IMS revives Hulman Indy Challenge Trophy
The Indianapolis Motor Speedway announced today a revival of the Hulman Indy Challenge Trophy as a key part of a strategy to work with corporations and entrepreneurs to define the next generation of automobile, continuing its legacy and leadership role in the development of automotive technology through motorsports.
"The Indianapolis Motor Speedway was founded 102 years ago with the mission of providing a proving ground for the automotive industry," said Jeff Belskus, Indianapolis Motor Speedway Corp. president and CEO. "We recognize the landscape is changing for the development of the automobile, and we are eager to provide the ultimate showcase for those wanting to prove their products in on-track competition."
The Hulman Indy Challenge Trophy was first contested in 1989, with the most recent run occurring in 1996. The competition was for closed-body, stock production vehicles covering the greatest distance over a 24-hour time span. The competition was named after Anton "Tony" Hulman, who purchased the Speedway in November 1945 after four years of neglect due to World War II.
The Hulman Indy Challenge Trophy revival is part of an overall strategy to engage corporations and entrepreneurs among automotive firms, and energy and high-tech industries. Several companies have expressed interest in testing a variety of emerging technologies, such as electric vehicles in competition, including full-scale auto races.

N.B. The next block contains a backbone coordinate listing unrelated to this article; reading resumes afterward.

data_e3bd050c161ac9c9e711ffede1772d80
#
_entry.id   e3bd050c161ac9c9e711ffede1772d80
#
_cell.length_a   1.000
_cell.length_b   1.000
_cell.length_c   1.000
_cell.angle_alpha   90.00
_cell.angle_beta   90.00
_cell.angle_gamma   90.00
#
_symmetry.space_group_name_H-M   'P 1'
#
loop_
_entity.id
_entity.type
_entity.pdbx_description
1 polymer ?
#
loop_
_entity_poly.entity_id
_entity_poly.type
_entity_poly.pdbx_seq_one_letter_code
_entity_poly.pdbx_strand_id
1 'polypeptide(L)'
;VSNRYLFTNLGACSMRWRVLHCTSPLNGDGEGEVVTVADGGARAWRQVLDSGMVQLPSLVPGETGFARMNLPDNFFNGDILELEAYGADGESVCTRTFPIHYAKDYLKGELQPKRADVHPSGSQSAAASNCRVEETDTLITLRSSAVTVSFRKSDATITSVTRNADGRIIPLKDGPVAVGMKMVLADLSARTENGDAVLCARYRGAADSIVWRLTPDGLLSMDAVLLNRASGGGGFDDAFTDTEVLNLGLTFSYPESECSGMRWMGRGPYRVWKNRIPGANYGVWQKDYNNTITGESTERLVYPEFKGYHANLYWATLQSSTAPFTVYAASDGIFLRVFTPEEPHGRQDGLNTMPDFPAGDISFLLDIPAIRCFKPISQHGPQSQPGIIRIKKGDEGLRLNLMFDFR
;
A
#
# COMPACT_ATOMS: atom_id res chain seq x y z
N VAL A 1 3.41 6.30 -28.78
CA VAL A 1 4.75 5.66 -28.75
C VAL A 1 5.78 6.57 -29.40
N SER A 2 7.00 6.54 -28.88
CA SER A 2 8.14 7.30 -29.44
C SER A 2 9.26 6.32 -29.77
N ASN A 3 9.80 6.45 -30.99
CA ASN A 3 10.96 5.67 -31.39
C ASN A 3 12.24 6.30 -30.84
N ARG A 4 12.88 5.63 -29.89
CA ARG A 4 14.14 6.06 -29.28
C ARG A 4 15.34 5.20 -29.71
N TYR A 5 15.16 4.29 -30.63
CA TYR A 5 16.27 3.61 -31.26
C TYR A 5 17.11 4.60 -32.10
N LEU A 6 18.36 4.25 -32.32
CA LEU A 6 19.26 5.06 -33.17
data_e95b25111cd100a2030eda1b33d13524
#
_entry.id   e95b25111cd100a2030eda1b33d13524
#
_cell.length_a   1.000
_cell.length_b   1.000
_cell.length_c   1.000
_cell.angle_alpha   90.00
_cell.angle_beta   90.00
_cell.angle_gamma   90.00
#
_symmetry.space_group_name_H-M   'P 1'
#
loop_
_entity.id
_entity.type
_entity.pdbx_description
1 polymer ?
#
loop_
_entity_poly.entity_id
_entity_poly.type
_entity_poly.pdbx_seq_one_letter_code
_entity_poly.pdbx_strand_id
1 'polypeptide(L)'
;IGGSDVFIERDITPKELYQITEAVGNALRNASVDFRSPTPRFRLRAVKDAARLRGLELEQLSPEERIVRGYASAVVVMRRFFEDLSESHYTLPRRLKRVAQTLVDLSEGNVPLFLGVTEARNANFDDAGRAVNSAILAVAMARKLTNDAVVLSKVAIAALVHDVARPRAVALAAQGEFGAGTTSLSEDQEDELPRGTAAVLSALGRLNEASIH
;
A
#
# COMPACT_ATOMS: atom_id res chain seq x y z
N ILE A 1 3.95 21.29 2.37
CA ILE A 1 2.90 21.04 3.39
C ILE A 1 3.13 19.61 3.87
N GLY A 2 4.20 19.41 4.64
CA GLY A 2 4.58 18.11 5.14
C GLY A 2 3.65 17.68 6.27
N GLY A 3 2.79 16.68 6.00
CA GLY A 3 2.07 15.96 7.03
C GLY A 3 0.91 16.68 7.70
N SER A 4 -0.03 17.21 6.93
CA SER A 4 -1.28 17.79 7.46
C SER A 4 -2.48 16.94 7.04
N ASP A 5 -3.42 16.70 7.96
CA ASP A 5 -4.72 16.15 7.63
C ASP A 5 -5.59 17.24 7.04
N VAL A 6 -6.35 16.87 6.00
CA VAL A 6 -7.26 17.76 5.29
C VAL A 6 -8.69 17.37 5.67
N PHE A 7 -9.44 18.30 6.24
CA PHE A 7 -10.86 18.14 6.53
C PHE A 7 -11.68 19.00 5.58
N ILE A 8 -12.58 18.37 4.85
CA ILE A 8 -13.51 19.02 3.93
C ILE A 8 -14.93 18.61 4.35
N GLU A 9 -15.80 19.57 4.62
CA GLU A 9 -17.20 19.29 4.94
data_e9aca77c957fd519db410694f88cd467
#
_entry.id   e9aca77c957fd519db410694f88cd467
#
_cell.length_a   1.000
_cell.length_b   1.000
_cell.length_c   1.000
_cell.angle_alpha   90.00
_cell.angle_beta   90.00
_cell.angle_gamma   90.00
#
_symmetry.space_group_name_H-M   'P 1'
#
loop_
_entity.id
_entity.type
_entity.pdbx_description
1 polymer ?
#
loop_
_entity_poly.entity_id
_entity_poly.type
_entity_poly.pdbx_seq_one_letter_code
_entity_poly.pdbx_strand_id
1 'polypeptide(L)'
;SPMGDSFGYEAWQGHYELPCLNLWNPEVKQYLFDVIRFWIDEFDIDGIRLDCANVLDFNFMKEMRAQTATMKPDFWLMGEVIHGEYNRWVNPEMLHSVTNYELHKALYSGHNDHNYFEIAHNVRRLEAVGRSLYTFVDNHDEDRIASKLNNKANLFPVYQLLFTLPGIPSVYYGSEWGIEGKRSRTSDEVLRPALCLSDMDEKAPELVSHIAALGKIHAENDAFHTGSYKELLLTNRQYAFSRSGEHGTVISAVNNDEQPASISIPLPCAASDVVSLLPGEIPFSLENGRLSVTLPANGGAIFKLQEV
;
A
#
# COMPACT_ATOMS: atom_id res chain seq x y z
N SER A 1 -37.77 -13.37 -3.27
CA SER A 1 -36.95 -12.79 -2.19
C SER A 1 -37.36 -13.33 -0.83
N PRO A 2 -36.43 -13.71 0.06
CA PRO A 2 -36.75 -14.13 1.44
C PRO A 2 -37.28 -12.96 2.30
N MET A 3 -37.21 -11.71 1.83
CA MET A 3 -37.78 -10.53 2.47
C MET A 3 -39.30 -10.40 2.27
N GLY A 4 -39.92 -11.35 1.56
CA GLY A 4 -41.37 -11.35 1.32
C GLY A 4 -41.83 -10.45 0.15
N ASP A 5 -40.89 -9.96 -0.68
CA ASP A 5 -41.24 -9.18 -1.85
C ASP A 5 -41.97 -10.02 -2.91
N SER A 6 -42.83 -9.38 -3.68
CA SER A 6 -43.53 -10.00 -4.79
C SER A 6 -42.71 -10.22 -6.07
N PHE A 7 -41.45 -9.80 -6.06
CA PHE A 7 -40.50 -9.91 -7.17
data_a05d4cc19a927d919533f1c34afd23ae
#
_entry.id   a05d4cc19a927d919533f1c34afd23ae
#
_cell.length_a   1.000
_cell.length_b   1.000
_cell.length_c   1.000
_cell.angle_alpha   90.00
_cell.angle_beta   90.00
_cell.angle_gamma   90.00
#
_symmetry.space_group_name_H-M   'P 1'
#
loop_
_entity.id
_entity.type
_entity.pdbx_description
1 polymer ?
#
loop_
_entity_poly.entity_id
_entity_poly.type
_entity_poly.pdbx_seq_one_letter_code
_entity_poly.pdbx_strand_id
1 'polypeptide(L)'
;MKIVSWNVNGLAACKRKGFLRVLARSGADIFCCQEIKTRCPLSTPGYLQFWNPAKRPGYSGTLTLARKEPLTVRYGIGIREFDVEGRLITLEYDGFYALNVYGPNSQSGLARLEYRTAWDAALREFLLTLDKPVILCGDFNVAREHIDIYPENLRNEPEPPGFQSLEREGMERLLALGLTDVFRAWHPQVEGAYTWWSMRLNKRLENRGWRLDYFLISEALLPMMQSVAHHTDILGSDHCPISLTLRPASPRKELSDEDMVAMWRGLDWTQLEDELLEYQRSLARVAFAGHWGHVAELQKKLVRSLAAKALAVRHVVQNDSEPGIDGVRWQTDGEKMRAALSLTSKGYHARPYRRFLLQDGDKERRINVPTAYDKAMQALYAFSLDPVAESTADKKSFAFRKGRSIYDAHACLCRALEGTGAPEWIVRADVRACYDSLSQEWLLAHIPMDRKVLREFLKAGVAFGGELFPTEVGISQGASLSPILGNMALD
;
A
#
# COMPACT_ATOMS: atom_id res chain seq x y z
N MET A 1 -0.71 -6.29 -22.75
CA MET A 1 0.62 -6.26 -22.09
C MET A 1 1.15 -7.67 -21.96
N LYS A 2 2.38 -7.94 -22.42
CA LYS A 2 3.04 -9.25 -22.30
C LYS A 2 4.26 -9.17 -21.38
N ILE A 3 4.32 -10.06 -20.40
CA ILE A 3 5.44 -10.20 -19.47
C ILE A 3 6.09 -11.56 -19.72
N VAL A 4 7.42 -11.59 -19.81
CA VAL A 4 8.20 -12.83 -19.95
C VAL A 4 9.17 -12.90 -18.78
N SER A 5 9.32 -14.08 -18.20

IMS will work with companies to define the testing criteria for the Hulman Indy Challenge Trophy record attempts. This will allow a variety of companies to test their products through record attempts at IMS.
"We are looking forward to the opportunity to work with IMS in the development of auto racing events that showcase the qualities of electric vehicles," said Mike Rowand, director, Technology Development for Duke Energy. "The movement toward sustainable automotive technology has strong momentum, and these are exciting times for automotive innovation, much like it was 100 years ago."
Said Paul Mitchell, president and CEO of the Energy Systems Network (ESN), an Indiana-based association of companies developing clean technology innovations: "Many of our member companies from across the globe are interested in demonstrating the viability of their products in the competitive world of auto racing. We can think of no greater motorsports platform in the world to show transformational advances in automotive and energy technology than the Indianapolis Motor Speedway."
IMS will work with ESN to organize and play host to an industry forum later this summer to discuss proving sustainable automotive and energy innovations through motorsports. The Speedway's automotive sustainability strategic direction will be launched at the track's Emerging Tech Day on Saturday, May 7, when a variety of collegiate competitions using solar, hybrid and electric technologies will be staged. In addition, auto manufacturers will present a giant "ride and drive" with a variety of electric vehicles. Owners of plug-in vehicles can register their cars at the Indianapolis Motor Speedway website to drive a pace lap around the Brickyard. This event is free to the public.